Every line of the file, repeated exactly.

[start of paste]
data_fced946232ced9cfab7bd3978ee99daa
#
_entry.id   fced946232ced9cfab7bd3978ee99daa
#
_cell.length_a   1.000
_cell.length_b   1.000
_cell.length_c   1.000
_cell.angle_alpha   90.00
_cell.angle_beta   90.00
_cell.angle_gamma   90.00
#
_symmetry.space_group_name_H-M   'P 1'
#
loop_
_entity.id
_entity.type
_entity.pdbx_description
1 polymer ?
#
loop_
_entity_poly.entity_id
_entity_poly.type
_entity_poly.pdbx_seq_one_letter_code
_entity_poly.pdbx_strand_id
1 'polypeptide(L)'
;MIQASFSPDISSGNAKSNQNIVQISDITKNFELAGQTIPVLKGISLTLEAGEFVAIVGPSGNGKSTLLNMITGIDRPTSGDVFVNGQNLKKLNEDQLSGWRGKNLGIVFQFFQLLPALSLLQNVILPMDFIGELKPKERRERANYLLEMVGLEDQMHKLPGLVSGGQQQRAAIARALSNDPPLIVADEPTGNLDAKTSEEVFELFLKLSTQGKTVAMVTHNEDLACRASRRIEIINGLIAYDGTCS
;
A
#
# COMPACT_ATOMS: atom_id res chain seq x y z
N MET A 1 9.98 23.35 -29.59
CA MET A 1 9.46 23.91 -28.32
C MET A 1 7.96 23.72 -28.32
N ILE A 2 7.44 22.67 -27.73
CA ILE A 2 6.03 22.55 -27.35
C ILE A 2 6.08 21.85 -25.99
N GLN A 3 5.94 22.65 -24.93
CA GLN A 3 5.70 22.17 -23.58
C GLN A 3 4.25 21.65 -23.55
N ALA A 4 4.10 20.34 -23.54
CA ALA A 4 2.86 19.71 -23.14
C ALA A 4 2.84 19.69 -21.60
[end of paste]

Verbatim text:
data_fced946232ced9cfab7bd3978ee99daa
#
_entry.id   fced946232ced9cfab7bd3978ee99daa
#
_cell.length_a   1.000
_cell.length_b   1.000
_cell.length_c   1.000
_cell.angle_alpha   90.00
_cell.angle_beta   90.00
_cell.angle_gamma   90.00
#
_symmetry.space_group_name_H-M   'P 1'
#
loop_
_entity.id
_entity.type
_entity.pdbx_description
1 polymer ?
#
loop_
_entity_poly.entity_id
_entity_poly.type
_entity_poly.pdbx_seq_one_letter_code
_entity_poly.pdbx_strand_id
1 'polypeptide(L)'
;MIQASFSPDISSGNAKSNQNIVQISDITKNFELAGQTIPVLKGISLTLEAGEFVAIVGPSGNGKSTLLNMITGIDRPTSGDVFVNGQNLKKLNEDQLSGWRGKNLGIVFQFFQLLPALSLLQNVILPMDFIGELKPKERRERANYLLEMVGLEDQMHKLPGLVSGGQQQRAAIARALSNDPPLIVADEPTGNLDAKTSEEVFELFLKLSTQGKTVAMVTHNEDLACRASRRIEIINGLIAYDGTCS
;
A
#
# COMPACT_ATOMS: atom_id res chain seq x y z
N MET A 1 9.98 23.35 -29.59
CA MET A 1 9.46 23.91 -28.32
C MET A 1 7.96 23.72 -28.32
N ILE A 2 7.44 22.67 -27.73
CA ILE A 2 6.03 22.55 -27.35
C ILE A 2 6.08 21.85 -25.99
N GLN A 3 5.94 22.65 -24.93
CA GLN A 3 5.70 22.17 -23.58
C GLN A 3 4.25 21.65 -23.55
N ALA A 4 4.10 20.34 -23.54
CA ALA A 4 2.86 19.71 -23.14
C ALA A 4 2.84 19.69 -21.60